whole lechon in exchange for anything other than food, large orchid plants for a sack of rice to be given to a poor senior citizen, a refrigerator for a COVID-19 testing center in exchange for a Red Cross pin, or a bowl of “aratiles for happy hormones” in exchange for a branded cologne. These are just some of the bartered items at the Bacolod Barter Community, which started on May 8, and now has over 16,000 members.
The pandemic has triggered an exchange of goods and services that existed long before modern times. The barter system, which was started by Mesopotamian tribes, Phoenicians, and Babylonians some 8,000 years ago has now been resurrected with a more meaningful dimension, triggering the Filipino “Bayanihan” spirit of giving.
On March 15, 2020, Bacolod was among the cities in the Philippines that was covered by the Enhanced Community Quarantine (ECQ). Only selected individuals were given quarantine passes while the rest of the city, with a population of more than half a million, stays at home. This got me into thinking how the rest of us can get what we need without going through long lines in the grocery stores during limited hours. The pains of financial losses have started to affect workers, particularly daily wage-earners who have no cashflow during the lockdown.
Just when the country’s economy faces a potential collapse, Bacolodnons last week started to show the world that money is not everything. As councilor of Bacolod for nine years and an advocate for information and communications technology (ICT), I have always championed the use of social media for good. With thousands of Facebook followers, and more than 50 pages and groups that I manage on Facebook, I thought about starting a page where people can exchange goods without using money. Initially, I designed the group page only for women so we can exchange cosmetics and personal items
A whole lechon was bartered for a water dispenser.
I made the first barter on May 8, exchanging a new liquid eyeliner I have kept for months for a pineapple, squash, and some few vegetables. The friends that I initially invited, around 20 of them, started to invite others, including men. The following day, I changed the rules of the page to now accept male members.
In trade, barter is defined as system of exchange where participants in a transaction directly exchange goods or services for other goods or services without using a medium of exchange, such as money.
But this traditional activity has become more inspiring today since there is a need to create innovative solutions to the adverse effects of the quarantine. I am particularly inspired to see members letting go of expensive bags, perfumes, and other personal items in exchange for sacks of rice, sardines, noodles, milk, used foams, and blankets for poor families.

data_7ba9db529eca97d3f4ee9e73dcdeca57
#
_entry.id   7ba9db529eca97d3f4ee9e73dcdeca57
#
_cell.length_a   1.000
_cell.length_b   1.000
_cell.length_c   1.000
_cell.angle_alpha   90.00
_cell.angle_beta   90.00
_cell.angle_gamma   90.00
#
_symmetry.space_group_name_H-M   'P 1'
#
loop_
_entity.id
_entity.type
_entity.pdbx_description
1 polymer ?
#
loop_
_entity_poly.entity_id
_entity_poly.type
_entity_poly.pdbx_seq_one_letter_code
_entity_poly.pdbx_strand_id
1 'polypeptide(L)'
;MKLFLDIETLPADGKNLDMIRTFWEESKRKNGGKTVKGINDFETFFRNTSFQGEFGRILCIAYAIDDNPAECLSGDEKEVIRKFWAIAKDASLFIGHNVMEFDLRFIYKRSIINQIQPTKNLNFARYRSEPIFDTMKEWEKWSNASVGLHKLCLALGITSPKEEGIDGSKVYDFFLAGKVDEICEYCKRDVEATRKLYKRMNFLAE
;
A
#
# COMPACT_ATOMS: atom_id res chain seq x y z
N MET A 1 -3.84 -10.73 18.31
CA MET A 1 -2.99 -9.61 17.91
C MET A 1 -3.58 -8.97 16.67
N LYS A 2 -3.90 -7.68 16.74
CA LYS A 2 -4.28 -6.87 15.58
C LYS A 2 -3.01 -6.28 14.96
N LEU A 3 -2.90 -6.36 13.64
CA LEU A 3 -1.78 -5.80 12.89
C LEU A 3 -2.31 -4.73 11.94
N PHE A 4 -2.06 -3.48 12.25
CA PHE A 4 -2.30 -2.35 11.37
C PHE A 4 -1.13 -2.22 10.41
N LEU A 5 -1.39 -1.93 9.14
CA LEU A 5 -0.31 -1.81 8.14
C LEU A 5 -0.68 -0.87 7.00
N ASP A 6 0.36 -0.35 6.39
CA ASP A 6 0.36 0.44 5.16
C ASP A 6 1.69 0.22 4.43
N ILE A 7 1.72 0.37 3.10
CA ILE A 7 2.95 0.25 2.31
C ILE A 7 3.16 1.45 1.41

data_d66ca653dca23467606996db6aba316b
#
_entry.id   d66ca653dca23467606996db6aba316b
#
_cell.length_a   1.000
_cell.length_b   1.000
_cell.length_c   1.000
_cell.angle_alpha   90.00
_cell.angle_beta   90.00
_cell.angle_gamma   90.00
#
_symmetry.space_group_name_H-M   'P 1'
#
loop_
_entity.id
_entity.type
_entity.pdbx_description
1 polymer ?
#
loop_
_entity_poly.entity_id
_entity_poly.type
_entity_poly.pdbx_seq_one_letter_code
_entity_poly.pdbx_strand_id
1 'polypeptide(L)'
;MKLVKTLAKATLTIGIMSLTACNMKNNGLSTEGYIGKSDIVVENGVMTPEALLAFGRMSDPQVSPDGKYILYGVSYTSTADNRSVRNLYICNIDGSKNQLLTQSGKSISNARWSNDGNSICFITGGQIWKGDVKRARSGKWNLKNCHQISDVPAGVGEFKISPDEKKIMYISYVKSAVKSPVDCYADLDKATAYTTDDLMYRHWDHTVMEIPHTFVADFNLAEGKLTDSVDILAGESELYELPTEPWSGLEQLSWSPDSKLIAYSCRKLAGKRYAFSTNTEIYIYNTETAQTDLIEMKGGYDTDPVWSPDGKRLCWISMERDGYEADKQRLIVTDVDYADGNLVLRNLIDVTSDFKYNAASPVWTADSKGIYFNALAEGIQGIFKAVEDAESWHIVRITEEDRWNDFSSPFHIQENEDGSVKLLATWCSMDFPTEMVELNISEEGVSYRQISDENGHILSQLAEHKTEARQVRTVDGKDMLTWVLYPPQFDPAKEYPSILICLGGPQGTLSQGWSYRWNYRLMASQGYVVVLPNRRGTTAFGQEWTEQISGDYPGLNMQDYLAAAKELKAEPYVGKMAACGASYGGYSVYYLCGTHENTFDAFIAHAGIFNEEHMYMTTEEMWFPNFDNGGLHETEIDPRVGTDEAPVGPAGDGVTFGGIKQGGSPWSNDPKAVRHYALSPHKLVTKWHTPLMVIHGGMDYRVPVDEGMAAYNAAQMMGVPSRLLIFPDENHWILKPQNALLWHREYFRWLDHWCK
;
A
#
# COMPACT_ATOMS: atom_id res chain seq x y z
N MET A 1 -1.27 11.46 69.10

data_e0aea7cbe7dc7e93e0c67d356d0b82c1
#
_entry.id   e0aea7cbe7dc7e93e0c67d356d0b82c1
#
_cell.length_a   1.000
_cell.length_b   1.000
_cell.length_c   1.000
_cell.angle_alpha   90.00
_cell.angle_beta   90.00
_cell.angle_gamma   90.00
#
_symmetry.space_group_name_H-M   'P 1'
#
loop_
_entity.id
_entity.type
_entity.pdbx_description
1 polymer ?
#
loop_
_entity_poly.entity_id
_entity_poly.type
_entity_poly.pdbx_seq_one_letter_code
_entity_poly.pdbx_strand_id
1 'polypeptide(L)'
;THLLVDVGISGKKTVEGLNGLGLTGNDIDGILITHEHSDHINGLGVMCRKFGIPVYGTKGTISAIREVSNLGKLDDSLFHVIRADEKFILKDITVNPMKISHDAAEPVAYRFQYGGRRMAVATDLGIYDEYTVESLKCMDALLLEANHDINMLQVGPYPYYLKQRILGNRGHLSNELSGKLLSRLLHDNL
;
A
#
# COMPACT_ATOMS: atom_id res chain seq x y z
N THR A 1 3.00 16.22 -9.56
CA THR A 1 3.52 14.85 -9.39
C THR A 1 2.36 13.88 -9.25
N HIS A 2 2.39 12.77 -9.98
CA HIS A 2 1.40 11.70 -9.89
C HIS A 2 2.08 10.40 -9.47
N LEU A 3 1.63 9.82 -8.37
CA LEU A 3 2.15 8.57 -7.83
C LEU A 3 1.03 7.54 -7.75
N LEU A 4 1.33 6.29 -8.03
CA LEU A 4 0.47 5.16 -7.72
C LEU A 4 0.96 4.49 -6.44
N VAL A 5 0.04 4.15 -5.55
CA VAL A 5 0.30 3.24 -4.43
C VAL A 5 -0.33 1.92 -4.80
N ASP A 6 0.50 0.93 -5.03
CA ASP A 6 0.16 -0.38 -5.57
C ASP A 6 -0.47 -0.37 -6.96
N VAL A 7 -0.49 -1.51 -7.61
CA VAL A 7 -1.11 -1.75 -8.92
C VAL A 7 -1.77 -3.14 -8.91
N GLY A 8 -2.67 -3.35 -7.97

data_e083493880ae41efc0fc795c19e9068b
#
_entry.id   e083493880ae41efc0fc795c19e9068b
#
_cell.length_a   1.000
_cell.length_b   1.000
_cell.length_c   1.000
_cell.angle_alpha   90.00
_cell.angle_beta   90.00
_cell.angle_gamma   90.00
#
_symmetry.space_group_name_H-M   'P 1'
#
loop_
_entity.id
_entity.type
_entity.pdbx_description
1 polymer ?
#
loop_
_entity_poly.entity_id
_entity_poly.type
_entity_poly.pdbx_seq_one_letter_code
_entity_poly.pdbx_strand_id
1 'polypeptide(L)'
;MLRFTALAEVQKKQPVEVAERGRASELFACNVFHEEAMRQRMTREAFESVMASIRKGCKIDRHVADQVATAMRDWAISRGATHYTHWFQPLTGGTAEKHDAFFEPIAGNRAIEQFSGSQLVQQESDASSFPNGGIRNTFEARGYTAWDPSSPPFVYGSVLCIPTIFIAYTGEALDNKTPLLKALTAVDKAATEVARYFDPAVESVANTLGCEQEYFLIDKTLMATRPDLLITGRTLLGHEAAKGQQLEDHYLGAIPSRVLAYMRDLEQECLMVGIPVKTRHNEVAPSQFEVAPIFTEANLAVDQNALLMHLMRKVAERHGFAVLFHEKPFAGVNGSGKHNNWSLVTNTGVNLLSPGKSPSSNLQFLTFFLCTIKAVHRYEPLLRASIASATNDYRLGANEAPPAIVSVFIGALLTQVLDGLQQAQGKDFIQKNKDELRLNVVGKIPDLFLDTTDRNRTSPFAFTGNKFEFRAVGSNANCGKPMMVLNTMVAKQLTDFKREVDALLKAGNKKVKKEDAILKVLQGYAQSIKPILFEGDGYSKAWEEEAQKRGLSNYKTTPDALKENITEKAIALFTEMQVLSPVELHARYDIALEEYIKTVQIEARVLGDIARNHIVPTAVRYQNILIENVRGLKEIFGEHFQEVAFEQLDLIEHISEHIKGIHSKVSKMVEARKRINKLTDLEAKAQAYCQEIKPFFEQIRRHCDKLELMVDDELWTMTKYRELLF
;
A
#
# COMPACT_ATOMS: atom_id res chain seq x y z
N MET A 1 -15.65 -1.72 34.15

There is a wide range of items being exchanged at our Bacolod Barter Community: microwave ovens, industrial coffee makers, electric fans, television sets, sacks of rice, trays of eggs, orchids and large potted plants, garden soil, branded clothes, bags and perfumes, cakes and dishes, signature watches and shoes, cosmetics and toiletries, infant formula, baby cribs and toys, books and paintings, jewelry, guitars, chandeliers, dog food, and even a second-hand Ford Ecosport. I am inspired to see people finding what they need from other members like seafood, a can of Spam or corned beef, large water containers, used bicycles, electric mixers, seedlings, art materials, and even aratiles.
The mechanics of the page states that the medium of exchange are items and no cash is allowed. Buying or selling is strictly prohibited. Members can post pictures of the item they want to barter with its details or description and estimated worth. They can also mention the things they want or are looking for in exchange for the items they posted. Then other members can comment in the thread, particularly to ask questions or to offer an item. The process continues until the owner of the item chooses from the thread. Once the choice has been made the barter is now deemed completed and both parties are asked to shout out “deal.”
Once exchange is completed, the members are requested to edit their post and indicate that the barter is completed, done, or closed.
Initially, the page encourages food, ingredients, edibles, beauty products or toiletries, but after a week, it has become a source of a variety of items. No harmful, unlawful, expired, indecent, or unlicensed items are allowed. Members are also asked to immediately report posts that violate rules or appear suspicious, illegal, or bearing any misrepresentation.
The parties then agree in the thread, or through messenger or SMS for exchange or delivery arrangements. Members are encouraged to keep their contact numbers, delivery addresses and other personal information secure.
Some posts are specific in the items they will accept as trade.
Strictly no minors are allowed in the page. Each member shall be responsible as consenting adults dealing with one another in good faith. It is presumed that all the items being bartered are owned or can be rightfully disposed by the person bartering them off. Members are also required to fully disclose the correct class, grade, model, state, or quality of the items.
As part of the mechanics, I encourage the members to keep the page fun, dynamic, useful, and inspiring in this time of pandemic.
Read more at: //news.abs-cbn.com/ancx/culture/spotlight/05/15/20/orchids-for-rice-these-bacolodnons-are-bartering-to-get-what-they-need-in-the-ecq